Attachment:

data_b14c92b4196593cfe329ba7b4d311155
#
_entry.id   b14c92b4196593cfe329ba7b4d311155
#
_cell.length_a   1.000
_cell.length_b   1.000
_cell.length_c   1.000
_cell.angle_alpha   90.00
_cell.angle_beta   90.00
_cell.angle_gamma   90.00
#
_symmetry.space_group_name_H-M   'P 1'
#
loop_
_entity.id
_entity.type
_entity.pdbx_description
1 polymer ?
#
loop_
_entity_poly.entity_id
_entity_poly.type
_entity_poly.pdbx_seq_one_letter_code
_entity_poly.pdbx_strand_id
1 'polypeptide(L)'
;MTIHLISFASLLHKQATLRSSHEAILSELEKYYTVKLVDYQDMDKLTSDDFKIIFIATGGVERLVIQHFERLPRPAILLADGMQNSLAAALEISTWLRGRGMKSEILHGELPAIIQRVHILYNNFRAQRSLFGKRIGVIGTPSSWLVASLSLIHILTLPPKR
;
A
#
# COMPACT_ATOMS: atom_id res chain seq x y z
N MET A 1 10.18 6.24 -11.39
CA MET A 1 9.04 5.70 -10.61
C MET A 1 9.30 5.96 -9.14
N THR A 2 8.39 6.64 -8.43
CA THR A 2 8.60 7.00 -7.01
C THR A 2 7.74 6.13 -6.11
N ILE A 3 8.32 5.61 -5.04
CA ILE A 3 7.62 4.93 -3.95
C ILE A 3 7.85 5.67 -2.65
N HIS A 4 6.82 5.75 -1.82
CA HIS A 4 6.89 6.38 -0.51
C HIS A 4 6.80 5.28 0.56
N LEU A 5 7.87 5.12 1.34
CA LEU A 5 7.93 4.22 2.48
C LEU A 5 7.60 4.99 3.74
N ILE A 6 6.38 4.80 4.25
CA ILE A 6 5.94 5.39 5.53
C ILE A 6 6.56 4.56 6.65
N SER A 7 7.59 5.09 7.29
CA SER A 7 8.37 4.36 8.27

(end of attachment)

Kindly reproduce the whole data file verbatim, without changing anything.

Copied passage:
data_b14c92b4196593cfe329ba7b4d311155
#
_entry.id   b14c92b4196593cfe329ba7b4d311155
#
_cell.length_a   1.000
_cell.length_b   1.000
_cell.length_c   1.000
_cell.angle_alpha   90.00
_cell.angle_beta   90.00
_cell.angle_gamma   90.00
#
_symmetry.space_group_name_H-M   'P 1'
#
loop_
_entity.id
_entity.type
_entity.pdbx_description
1 polymer ?
#
loop_
_entity_poly.entity_id
_entity_poly.type
_entity_poly.pdbx_seq_one_letter_code
_entity_poly.pdbx_strand_id
1 'polypeptide(L)'
;MTIHLISFASLLHKQATLRSSHEAILSELEKYYTVKLVDYQDMDKLTSDDFKIIFIATGGVERLVIQHFERLPRPAILLADGMQNSLAAALEISTWLRGRGMKSEILHGELPAIIQRVHILYNNFRAQRSLFGKRIGVIGTPSSWLVASLSLIHILTLPPKR
;
A
#
# COMPACT_ATOMS: atom_id res chain seq x y z
N MET A 1 10.18 6.24 -11.39
CA MET A 1 9.04 5.70 -10.61
C MET A 1 9.30 5.96 -9.14
N THR A 2 8.39 6.64 -8.43
CA THR A 2 8.60 7.00 -7.01
C THR A 2 7.74 6.13 -6.11
N ILE A 3 8.32 5.61 -5.04
CA ILE A 3 7.62 4.93 -3.95
C ILE A 3 7.85 5.67 -2.65
N HIS A 4 6.82 5.75 -1.82
CA HIS A 4 6.89 6.38 -0.51
C HIS A 4 6.80 5.28 0.56
N LEU A 5 7.87 5.12 1.34
CA LEU A 5 7.93 4.22 2.48
C LEU A 5 7.60 4.99 3.74
N ILE A 6 6.38 4.80 4.25
CA ILE A 6 5.94 5.39 5.53
C ILE A 6 6.56 4.56 6.65
N SER A 7 7.59 5.09 7.29
CA SER A 7 8.37 4.36 8.27